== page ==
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The matter of compatibility and coherence gave rise to dissent and was seen by some as the question of the balance between sovereign rights of the coastal States and the freedom to fish on the high seas. It was agreed that coastal States and distant fishing States have a duty to cooperate to achieve effective management. The extent of this cooperation was unclear and led to a lengthy debate on whether references in the text to "on the high seas" should be deleted. Distant water fishing States wanted this provision taken out because biological unity of the stock is a fact while coastal States saw this proposal as an attempt to renege on their sovereign rights within their own EEZs. It was also seen as a "re-interpretation of UNCLOS". In any event, it was agreed that some of the terms would need to be defined with greater care.

References to the concept of Maximum Sustainable Yield (MSY) were deemed inappropriate by some who suggested its replacement with the concept of Optimal Sustainable Yield (OSY). FAO was suggested as a possible institution where no regional organization has been set up.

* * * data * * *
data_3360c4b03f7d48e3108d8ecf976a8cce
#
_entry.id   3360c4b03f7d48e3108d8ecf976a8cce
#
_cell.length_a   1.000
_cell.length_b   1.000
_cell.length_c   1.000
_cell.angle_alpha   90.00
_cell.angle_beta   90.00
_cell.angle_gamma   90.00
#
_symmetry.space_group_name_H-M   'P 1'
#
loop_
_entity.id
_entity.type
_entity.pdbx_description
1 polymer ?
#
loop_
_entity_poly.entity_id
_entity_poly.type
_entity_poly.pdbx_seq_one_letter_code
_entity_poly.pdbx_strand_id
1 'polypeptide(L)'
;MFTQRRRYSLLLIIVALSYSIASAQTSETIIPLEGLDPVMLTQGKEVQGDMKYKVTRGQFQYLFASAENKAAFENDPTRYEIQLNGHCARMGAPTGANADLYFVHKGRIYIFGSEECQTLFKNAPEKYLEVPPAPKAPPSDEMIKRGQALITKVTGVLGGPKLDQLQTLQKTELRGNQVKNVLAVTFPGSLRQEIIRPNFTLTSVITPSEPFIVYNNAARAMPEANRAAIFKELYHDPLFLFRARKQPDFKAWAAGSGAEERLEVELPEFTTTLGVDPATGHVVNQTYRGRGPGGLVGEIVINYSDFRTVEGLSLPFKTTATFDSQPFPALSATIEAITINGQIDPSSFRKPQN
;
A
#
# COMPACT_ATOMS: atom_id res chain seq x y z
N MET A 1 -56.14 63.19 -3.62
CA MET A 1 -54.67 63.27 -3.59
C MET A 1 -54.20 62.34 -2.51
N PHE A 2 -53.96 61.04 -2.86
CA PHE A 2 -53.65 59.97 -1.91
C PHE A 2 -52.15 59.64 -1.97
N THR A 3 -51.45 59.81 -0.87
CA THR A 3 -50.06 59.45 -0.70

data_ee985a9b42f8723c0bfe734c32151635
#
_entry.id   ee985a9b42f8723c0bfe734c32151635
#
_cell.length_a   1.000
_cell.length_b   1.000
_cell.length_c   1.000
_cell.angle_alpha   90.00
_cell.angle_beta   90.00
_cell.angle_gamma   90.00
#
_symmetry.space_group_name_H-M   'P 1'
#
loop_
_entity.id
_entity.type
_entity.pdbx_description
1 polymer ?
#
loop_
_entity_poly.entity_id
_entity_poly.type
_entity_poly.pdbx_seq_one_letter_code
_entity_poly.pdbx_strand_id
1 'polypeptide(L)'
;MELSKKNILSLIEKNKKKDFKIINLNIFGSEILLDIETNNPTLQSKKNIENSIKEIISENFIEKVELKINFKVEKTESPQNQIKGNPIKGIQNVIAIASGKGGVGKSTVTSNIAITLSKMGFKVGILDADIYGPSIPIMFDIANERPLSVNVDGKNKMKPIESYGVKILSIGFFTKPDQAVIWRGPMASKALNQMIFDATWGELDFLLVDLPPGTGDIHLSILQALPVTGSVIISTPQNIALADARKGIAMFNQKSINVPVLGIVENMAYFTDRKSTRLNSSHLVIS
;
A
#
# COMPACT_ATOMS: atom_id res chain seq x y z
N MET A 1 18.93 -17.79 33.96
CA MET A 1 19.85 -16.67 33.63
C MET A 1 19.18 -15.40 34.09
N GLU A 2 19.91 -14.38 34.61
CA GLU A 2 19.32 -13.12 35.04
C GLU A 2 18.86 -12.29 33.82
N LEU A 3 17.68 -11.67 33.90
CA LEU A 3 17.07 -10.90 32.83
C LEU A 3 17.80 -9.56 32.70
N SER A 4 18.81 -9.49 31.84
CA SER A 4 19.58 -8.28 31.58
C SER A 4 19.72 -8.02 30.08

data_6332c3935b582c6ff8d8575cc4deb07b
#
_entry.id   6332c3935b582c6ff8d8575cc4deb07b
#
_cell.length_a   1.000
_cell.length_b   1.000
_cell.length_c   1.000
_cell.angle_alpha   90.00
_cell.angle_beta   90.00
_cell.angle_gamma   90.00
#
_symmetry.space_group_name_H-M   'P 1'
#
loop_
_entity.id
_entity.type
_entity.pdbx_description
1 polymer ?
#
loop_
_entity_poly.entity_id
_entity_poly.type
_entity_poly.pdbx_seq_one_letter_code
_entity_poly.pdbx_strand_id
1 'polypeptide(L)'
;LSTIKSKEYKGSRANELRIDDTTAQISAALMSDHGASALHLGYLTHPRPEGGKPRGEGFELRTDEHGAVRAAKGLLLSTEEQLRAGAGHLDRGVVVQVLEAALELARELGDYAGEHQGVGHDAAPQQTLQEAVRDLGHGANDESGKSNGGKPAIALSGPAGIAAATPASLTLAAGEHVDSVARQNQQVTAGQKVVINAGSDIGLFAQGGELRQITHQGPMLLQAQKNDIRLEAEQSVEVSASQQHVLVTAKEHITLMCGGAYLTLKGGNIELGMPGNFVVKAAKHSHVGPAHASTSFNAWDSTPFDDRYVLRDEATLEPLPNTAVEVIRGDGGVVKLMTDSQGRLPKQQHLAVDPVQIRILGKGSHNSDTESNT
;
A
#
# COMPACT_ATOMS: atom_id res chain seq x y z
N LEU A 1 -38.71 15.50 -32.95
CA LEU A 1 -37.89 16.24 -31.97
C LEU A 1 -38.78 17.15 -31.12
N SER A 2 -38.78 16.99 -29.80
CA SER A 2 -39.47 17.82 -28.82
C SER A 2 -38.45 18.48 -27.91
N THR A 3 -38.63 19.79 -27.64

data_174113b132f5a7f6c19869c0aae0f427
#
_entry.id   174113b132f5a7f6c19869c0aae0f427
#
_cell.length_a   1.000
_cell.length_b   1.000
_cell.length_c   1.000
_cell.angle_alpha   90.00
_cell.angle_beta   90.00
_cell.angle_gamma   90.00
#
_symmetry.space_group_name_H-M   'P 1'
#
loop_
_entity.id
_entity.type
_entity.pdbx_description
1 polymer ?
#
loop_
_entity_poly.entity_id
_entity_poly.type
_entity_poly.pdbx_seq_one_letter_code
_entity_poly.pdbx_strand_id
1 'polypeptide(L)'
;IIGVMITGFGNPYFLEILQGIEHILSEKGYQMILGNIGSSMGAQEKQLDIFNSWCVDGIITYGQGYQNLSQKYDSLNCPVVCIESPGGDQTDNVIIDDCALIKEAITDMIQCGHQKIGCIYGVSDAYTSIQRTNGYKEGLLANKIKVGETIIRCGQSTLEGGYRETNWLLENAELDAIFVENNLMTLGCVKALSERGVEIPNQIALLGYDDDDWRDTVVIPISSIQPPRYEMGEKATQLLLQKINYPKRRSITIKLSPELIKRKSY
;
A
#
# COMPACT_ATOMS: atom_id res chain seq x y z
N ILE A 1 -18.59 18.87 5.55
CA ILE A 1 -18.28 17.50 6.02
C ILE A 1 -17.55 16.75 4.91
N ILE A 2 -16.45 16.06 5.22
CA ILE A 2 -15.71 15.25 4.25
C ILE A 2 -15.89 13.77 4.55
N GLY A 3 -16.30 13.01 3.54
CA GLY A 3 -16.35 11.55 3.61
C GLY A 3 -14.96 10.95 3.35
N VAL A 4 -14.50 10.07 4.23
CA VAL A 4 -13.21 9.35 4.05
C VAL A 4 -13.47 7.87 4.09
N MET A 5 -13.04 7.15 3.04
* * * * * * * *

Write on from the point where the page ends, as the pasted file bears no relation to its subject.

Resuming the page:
It was mentioned that the text could be re-organized along the lines of document L.11/Rev.1, with stronger prescriptive measures and a number of minimum standards that would need to be respected in all circumstances. Some distant water fishing States argued that these would be limited because the measures would need to be adapted to the particularities of each fishery.

A delegate warned against granting too many special rights to developing countries and recommended measures to indicate that special access requires sustainable fishing. The provisions on the collection of data proved controversial. A delegate pointed to the FAO document as reflecting the willingness of the regional organizations to receive appropriate data, but does not express the willingness of fishing States to provide this information.

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